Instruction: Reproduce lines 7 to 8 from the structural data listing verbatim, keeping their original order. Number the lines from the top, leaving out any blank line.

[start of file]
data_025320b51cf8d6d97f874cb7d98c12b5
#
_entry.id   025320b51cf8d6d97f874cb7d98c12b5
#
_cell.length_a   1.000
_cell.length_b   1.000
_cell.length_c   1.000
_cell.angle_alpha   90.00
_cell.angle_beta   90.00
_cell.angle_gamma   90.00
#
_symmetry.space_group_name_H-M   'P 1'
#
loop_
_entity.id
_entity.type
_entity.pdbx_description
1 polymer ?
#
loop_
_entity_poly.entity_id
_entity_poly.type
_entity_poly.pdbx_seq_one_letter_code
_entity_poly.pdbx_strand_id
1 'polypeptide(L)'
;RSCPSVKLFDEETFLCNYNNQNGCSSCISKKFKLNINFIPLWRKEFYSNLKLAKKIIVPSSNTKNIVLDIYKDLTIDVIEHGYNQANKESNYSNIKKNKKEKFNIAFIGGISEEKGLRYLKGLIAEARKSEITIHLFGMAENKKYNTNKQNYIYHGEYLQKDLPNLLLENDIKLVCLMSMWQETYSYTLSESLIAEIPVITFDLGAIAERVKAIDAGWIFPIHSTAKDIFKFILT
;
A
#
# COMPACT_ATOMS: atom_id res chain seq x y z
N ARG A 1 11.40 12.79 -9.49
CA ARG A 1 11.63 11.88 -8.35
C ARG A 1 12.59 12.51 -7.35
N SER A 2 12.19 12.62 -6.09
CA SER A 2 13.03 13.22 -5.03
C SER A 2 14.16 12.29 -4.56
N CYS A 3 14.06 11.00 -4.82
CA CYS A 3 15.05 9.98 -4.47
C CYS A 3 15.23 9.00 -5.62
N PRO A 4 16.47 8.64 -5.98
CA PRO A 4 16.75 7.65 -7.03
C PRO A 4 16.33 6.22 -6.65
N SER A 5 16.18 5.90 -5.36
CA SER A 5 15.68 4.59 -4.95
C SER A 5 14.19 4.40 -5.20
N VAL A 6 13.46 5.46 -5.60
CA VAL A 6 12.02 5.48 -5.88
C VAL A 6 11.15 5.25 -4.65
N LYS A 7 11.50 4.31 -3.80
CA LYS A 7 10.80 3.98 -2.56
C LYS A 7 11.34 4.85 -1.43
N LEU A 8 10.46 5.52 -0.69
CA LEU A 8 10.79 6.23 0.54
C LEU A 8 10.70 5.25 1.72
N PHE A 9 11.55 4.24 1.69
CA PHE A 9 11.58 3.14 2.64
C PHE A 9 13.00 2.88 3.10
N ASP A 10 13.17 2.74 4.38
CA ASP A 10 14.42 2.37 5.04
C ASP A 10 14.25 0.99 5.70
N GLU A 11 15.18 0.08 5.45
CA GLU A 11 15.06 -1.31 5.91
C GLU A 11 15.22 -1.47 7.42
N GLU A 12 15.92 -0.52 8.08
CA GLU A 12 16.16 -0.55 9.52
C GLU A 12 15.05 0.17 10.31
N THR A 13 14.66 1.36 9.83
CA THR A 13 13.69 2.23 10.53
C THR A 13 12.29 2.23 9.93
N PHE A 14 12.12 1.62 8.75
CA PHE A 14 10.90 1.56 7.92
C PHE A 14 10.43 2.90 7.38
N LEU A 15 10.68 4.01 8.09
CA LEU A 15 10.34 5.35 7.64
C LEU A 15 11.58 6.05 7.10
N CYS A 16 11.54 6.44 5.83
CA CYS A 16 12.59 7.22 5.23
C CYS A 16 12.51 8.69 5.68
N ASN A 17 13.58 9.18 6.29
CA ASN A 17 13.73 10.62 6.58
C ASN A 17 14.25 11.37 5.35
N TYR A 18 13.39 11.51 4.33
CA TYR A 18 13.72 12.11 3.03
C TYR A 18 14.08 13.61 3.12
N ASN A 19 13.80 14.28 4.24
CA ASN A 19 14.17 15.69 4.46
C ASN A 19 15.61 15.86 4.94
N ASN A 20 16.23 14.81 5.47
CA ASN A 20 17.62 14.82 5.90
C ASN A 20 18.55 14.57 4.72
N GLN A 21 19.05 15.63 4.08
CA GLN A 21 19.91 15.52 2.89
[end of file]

_cell.length_c   1.000
_cell.angle_alpha   90.00